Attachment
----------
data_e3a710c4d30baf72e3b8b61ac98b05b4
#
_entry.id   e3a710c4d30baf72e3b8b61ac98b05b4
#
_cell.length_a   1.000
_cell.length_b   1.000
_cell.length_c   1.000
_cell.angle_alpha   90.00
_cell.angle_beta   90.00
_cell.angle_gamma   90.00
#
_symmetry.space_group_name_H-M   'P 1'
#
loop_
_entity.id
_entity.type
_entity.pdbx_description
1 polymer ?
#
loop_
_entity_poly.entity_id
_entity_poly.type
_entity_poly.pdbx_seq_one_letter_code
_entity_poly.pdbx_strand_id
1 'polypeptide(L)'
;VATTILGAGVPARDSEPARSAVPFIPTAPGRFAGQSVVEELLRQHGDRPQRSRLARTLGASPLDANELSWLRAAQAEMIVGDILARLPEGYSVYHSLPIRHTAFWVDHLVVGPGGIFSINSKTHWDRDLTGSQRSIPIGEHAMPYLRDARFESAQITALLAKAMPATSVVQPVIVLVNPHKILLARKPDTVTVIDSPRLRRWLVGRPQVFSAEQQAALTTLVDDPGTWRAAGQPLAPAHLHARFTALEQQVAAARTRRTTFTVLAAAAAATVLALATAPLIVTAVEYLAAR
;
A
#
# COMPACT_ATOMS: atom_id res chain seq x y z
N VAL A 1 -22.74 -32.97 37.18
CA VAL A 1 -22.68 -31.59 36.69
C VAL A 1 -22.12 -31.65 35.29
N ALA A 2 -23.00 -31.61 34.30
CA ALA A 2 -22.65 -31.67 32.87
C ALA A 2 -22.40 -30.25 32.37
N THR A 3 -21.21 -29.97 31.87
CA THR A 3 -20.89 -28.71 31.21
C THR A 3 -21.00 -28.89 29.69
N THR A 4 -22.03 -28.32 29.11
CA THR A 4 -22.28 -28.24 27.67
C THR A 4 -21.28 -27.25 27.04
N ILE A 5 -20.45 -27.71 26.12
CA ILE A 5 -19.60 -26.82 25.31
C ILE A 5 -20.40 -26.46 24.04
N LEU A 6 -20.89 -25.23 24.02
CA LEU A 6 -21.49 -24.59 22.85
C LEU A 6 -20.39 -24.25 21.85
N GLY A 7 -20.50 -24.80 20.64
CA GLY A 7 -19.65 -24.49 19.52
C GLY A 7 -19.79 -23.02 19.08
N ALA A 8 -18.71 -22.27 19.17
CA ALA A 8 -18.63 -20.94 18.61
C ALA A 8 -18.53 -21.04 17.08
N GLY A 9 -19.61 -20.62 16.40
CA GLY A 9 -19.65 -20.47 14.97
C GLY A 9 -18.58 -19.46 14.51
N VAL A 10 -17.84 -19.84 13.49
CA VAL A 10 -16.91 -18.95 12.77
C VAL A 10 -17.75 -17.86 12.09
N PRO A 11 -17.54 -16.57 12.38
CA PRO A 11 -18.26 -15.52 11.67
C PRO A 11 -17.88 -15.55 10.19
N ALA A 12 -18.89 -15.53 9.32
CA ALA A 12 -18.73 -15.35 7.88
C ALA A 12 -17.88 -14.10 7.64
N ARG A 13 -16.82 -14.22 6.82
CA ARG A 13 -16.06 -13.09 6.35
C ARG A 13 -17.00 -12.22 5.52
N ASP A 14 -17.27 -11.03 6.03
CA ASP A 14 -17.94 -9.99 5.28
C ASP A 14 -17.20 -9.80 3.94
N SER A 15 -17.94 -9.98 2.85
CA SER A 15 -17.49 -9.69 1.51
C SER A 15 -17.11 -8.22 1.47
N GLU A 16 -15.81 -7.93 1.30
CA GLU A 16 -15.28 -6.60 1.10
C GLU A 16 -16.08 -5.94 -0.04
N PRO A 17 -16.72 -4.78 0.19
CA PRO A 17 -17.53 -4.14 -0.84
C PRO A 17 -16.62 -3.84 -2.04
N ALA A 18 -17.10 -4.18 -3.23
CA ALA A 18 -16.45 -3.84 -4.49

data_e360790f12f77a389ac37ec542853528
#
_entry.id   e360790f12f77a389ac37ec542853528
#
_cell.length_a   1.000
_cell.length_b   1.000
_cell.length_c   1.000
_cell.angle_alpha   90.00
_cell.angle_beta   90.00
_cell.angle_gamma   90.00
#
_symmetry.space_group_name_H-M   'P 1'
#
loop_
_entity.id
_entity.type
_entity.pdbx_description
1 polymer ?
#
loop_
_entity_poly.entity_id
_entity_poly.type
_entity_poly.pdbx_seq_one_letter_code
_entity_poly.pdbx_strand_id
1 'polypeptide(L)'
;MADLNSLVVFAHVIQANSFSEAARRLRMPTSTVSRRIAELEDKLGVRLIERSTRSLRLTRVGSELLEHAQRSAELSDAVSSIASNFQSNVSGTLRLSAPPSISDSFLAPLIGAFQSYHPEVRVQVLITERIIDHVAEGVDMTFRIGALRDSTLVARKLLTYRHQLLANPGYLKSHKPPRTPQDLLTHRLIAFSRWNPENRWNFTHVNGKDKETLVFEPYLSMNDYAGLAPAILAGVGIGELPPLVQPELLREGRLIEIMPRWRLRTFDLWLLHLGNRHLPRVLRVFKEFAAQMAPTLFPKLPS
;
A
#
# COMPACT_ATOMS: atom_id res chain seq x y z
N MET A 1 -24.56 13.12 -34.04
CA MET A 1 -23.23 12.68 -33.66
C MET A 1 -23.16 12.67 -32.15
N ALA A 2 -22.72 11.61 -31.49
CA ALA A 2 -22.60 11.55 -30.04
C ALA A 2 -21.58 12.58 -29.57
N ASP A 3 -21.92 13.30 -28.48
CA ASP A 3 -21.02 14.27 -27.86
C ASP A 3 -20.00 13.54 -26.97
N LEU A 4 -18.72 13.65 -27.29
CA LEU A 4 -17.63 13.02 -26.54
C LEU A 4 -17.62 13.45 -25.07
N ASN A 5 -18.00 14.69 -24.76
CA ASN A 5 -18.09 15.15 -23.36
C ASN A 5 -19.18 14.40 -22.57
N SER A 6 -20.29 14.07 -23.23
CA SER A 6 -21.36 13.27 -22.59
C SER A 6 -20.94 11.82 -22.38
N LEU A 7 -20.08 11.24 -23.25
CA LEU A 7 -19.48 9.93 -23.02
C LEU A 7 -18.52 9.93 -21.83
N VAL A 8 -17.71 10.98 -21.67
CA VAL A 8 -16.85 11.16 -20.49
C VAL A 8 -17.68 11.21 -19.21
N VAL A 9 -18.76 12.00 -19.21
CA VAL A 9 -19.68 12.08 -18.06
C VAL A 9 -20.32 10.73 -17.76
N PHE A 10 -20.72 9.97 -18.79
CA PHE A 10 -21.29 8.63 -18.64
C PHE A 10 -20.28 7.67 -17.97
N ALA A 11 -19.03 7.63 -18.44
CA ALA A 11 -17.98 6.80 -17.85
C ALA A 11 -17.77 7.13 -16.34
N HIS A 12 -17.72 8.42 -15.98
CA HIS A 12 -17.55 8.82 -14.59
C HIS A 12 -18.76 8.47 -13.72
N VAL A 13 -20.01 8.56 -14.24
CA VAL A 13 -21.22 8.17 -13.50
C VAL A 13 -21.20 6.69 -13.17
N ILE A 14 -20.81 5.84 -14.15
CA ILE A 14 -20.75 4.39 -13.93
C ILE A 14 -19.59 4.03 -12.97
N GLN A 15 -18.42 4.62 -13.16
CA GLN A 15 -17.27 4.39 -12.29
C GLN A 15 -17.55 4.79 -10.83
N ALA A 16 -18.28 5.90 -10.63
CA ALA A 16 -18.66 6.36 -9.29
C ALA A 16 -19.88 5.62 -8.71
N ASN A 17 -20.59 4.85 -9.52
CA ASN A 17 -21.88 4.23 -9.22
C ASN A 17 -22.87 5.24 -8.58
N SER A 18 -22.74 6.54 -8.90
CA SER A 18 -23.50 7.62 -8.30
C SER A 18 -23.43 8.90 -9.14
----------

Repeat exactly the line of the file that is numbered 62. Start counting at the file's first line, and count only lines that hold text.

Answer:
CA PRO A 11 -18.26 -15.52 11.67